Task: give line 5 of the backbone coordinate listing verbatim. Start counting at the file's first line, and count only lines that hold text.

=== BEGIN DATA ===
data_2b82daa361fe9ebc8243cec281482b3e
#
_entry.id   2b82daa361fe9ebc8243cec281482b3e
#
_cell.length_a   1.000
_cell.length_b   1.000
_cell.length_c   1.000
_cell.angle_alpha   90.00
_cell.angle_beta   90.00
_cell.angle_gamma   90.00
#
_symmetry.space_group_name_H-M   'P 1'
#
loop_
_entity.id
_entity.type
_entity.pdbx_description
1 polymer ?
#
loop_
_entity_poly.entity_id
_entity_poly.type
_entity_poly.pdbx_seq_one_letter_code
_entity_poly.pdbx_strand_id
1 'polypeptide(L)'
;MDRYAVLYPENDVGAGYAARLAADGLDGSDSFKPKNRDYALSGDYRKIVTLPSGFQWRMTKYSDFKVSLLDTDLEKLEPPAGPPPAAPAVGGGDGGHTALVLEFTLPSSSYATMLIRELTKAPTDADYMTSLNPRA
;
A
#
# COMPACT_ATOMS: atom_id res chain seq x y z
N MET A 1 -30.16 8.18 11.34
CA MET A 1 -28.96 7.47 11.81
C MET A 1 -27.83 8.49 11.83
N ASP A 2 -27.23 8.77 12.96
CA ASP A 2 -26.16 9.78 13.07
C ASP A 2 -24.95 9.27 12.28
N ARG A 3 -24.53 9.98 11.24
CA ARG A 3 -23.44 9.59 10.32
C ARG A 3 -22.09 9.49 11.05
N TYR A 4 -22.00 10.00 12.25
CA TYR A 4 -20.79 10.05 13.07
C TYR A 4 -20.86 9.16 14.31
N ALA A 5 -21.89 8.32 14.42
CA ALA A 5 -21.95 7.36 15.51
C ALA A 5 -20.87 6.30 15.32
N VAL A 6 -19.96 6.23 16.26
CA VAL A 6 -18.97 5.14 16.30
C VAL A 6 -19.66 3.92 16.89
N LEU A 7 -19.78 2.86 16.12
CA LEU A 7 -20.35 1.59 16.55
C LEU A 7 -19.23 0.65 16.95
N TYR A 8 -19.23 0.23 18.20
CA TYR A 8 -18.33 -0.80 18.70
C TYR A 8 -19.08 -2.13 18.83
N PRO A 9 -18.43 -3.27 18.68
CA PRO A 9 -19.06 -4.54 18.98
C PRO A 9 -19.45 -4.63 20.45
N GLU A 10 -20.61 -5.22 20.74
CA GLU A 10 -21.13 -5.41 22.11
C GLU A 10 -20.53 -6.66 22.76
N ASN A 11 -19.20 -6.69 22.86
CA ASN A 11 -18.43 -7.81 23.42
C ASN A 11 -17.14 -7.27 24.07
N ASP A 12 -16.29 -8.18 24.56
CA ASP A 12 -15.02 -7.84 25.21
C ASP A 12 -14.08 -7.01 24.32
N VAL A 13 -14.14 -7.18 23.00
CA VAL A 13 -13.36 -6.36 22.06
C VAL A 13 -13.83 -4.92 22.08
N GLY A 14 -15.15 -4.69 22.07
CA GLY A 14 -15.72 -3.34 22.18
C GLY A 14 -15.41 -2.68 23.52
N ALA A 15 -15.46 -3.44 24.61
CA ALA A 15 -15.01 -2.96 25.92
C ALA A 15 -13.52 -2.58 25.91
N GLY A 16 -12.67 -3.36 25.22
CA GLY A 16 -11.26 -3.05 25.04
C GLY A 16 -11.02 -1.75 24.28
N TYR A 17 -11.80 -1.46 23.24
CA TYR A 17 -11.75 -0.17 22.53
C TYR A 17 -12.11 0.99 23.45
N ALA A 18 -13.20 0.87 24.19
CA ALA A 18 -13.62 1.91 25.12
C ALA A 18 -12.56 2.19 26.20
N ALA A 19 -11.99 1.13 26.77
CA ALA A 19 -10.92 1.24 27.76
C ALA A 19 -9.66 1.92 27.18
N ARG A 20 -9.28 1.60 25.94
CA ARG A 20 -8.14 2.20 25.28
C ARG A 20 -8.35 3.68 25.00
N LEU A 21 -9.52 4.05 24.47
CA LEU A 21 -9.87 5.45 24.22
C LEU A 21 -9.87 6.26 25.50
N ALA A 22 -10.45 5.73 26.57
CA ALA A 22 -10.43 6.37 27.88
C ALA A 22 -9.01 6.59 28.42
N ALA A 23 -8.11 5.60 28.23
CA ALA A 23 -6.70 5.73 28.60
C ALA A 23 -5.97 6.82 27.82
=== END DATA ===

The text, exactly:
_cell.length_a   1.000